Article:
NOTE: As we’ve discussed previously, it is no longer feasible to discuss Marvel’s Agents Of S.H.I.E.L.D. without also discussing spoilers for Marvel’s Captain America: The Winter Soldier. Read on at your own risk (especially since I’m also going to spoil the episode itself).
“Huh?” — Agent Phil Coulson, on finally discovering the answer to the mystery he’s been chasing for an entire TV season.
So where are we?
- Thought destroyed during WWII, the terrorist organization HYDRA survived as a secret society within S.H.I.E.L.D. itself. An attempt to use The Agency’s infrastructure to implement HYDRA’s world domination plan in the present was thwarted by Captain America, but at the cost of dismantling S.H.I.E.L.D. entirely. Agency Director Nick Fury has vanished, having faked his own death.
- Approximately one year prior to the HYDRA revelation, Director Fury – for reasons not yet fully understood – revived KIA Agent Phil Coulson to lead a special unit of Agents primarily against CENTIPEDE, a criminal outfit now known to be a HYDRA affiliate that has transformed innocent Mike Peterson into the cyborg soldier Deathlok.
- While pursuing HYDRA, Coulson’s team has “adopted” a onetime anti-S.H.I.E.L.D. hacktivist named Skye, who (unbeknownst to her) was on The Agency’s radar as an infant because she is a superhuman being with unidentified special powers.
- Wounded in the field, Skye was healed with the same serum used to revive Coulson, who discovered (too late) that it derives from an unidentified corpse of alien origin. And that the project to synthesize it was overseen by someone other than Nick Fury – someone who also saw fit to erase Coulson’s memories of the procedure.
- With S.H.I.E.L.D.-proper disbanded and themselves now being pursued by Col. Glenn Talbot, Coulson’s team has decamped to a secret bunker in Canada to continue chasing CENTIPEDE’s still-free leader, turncoat Agent Garrett. Unknown to them, teammate Agent Ward has revealed himself as Garrett’s HYDRA sleeper, who has abducted Skye in order to hack a secret drive full of the team’s investigative data. Skye has not let on that she knows his secret.
- The team’s pilot/muscle, Agent Melinda May, has lost Coulson’s trust after admitting that her real mission was helping Fury hide the truth from him. She has left the team to seek the aid of Fury’s former deputy Maria Hill.
So Now Then …
The story picks up in Washington DC with Agent Hill, emerging from a Senate hearing that apparently involved admitting that one of S.H.I.E.L.D.’s assets was The Man-Thing. While on the phone with Pepper Potts (or someone named “Piper,” but Pepper makes more sense given subsequently-repeated information from the movies) she makes note of obvious FBI tails… but then sees that they’ve been rendered unconscious.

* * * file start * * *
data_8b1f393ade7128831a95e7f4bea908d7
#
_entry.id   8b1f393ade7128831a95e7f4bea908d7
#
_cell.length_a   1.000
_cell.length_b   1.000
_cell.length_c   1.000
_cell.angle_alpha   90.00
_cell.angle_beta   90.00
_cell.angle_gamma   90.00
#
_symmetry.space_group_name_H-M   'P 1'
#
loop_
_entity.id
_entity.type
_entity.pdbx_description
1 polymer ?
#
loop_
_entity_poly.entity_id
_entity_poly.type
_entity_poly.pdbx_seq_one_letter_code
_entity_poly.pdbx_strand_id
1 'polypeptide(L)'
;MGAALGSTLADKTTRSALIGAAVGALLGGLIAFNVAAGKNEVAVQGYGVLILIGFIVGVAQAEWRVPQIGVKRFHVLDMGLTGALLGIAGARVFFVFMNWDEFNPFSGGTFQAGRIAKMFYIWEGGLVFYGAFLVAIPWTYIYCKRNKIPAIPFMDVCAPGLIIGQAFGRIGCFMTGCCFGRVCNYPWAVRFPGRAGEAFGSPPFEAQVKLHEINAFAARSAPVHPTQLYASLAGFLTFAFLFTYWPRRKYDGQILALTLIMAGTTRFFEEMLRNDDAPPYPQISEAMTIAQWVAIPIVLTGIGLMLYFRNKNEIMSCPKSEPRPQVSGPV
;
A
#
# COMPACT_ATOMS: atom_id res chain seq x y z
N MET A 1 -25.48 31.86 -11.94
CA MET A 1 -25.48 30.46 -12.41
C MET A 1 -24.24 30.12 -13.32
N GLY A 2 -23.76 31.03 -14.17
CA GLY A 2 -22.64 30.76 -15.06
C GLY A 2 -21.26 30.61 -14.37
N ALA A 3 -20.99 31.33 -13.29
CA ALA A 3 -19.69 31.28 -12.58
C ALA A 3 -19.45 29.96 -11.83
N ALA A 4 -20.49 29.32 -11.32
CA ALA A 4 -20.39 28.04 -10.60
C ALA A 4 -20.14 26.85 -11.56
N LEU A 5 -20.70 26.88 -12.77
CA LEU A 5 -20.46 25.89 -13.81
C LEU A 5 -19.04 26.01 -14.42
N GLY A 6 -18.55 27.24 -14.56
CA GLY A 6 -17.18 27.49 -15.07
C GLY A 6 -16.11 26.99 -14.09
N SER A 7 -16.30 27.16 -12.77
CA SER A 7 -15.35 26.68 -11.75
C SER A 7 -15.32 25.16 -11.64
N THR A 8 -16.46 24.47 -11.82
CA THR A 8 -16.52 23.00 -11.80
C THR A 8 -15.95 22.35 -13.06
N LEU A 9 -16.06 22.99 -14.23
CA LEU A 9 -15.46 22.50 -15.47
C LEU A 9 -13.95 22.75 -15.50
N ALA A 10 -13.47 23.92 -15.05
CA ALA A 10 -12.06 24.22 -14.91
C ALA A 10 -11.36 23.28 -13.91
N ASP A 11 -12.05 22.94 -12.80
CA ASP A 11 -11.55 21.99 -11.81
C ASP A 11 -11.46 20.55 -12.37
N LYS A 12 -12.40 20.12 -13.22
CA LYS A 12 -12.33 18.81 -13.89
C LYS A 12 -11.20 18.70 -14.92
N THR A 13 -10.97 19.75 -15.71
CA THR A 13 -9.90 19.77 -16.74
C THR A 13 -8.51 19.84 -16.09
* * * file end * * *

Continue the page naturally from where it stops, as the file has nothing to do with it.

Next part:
This is May’s handiwork, and the two catch up over some exposition about Hill going to work for Tony Stark for the benefit of anyone who didn’t see Captain America: The Winter Soldier yet. Question: Why did May need to ask her (also a spy) mom for help locating Maria Hill last episode if she’s publicly testifying before Congress? Either way, the meetup seems to be for naught – Hill doesn’t have the answer May is looking for: If not Fury, who was in charge of T.A.H.I.T.I. (the alien-blood medicine program)?
Back at the base, The Agents try to figure out who absconded with Ward, Skye and their plane. Fitz notices that the false window decoration Skye eyeballed last episode is stuck on its “night” setting and fixes it, revealing that Skye has left a message on the “day” slide: “WARD IS HYDRA.” Speaking of which, the fanship formerly known as “SkyWard” is en route to the Los Angeles diner where Skye first met Mike/Deathlok, which she has convinced Ward is s GPS-locked location needed to open the drive. Unfortunately, just as The Agents discover this, they’re discovered themselves by Special Forces troops commanded by Talbot… and Maria Hill.
Elsewhere, Skye attempts to stall Ward in the diner with hacker gibberish while May visits a cemetery to dig up Coulson’s (empty) grave. She discovers a flash drive containing a video report from T.A.H.I.T.I.’s project supervisor, whose identity seems fairly alarming to her.
At the base, Talbot tries to intimidate The Agents. This is a fun and very Marvel-appropriate dynamic – of course the “normal” non-superhero/alien/magic affiliated branches of the military/government would’ve resented the S.H.I.E.L.D. oddballs and relish the chance to get their digs in now. Hill tries to talk sense to Coulson: The Agency is finished, he needs to get over it, etc. But once he explains about Ward and Garrett (wait – he didn’t lead with that??) she joins up and helps them flee Talbot.